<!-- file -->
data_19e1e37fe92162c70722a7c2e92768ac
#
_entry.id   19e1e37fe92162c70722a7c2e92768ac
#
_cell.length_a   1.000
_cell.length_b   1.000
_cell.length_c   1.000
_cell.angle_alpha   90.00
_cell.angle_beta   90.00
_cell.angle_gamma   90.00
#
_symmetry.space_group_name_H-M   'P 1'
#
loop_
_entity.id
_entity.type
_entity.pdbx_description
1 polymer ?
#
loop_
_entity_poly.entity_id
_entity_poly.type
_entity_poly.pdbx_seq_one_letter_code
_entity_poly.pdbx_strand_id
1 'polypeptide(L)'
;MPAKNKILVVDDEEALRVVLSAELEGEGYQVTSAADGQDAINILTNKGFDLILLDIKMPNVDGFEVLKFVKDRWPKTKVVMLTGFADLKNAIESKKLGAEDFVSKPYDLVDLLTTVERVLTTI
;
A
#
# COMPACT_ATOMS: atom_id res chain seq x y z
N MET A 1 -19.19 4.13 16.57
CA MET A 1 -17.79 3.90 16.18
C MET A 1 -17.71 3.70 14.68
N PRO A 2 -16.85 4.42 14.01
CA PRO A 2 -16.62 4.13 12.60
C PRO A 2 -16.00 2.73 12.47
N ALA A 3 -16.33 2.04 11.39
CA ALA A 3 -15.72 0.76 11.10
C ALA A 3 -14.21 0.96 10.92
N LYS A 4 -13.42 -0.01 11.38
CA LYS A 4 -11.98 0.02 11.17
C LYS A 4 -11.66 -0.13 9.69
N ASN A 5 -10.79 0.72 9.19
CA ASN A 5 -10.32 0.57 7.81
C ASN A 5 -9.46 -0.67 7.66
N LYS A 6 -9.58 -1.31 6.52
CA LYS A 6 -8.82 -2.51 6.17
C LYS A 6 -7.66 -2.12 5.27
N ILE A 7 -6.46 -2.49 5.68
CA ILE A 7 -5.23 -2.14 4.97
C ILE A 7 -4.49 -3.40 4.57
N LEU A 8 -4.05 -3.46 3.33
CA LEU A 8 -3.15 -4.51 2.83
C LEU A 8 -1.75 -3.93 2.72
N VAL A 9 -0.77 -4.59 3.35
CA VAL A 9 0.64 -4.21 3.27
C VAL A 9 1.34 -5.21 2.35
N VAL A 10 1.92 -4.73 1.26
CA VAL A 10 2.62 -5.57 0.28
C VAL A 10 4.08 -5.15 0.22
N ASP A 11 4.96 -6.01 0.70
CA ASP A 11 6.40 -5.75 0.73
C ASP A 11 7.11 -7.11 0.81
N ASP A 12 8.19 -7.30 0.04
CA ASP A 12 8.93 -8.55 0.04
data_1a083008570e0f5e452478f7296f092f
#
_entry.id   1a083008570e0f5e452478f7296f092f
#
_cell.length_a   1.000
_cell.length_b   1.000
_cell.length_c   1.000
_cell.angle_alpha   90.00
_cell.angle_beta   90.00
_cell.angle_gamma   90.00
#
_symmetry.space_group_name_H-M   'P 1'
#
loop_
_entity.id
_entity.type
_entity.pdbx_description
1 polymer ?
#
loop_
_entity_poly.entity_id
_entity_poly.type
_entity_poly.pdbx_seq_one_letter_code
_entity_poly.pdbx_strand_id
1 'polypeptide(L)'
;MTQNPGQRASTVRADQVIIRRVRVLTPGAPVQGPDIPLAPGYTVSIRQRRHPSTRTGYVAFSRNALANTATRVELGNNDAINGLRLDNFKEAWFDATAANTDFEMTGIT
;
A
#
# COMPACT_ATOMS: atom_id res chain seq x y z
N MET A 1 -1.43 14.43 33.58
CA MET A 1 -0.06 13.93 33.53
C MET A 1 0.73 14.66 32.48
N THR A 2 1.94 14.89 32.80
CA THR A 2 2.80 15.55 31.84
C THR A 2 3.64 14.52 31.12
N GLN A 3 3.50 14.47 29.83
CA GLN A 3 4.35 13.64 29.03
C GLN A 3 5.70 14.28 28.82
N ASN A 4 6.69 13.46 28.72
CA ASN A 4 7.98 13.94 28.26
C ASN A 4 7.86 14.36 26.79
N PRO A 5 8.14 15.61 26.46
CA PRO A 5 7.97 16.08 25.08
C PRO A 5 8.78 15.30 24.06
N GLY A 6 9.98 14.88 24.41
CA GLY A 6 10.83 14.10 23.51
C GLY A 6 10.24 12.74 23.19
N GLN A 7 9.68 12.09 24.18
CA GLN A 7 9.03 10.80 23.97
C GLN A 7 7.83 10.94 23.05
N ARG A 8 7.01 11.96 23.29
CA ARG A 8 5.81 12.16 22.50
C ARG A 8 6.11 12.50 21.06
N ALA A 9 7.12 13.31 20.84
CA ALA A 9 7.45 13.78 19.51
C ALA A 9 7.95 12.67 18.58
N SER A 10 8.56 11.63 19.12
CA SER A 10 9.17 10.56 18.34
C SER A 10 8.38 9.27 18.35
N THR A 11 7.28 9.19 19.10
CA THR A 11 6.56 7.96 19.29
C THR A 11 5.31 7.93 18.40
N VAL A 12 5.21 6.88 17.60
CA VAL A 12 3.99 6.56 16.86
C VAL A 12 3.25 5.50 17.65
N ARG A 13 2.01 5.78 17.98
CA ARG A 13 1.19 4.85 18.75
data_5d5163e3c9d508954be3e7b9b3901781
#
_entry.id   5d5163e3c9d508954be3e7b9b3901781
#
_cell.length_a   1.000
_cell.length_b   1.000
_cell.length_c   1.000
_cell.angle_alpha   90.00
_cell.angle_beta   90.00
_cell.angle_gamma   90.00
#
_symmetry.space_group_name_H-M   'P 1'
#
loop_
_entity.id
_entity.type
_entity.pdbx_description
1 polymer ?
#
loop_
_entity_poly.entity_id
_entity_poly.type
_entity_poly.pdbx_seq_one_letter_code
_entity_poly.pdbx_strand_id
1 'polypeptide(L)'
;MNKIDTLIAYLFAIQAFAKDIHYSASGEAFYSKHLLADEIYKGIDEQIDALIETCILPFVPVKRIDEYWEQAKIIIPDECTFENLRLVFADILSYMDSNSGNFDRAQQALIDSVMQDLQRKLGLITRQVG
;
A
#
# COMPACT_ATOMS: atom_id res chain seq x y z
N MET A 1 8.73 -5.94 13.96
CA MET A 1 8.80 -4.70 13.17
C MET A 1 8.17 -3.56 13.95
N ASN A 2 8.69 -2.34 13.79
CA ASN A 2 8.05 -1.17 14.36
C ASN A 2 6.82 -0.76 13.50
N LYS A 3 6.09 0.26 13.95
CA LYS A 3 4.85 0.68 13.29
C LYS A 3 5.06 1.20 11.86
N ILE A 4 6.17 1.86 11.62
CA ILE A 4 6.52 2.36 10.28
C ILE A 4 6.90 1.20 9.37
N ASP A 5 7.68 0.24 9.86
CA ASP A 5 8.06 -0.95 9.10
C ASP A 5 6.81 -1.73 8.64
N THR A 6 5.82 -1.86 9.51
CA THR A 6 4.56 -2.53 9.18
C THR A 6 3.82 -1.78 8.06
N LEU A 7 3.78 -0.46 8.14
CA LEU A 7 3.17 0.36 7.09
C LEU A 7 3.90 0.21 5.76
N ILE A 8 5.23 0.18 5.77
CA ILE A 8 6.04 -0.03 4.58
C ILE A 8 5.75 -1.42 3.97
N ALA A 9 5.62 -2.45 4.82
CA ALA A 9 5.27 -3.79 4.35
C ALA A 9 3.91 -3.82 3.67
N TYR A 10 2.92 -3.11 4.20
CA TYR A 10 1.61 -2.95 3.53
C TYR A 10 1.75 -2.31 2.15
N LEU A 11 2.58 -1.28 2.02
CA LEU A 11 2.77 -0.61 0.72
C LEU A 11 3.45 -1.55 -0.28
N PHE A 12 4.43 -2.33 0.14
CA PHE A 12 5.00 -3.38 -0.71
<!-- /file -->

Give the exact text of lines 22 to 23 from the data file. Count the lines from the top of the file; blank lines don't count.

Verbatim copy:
_entity_poly.type
_entity_poly.pdbx_seq_one_letter_code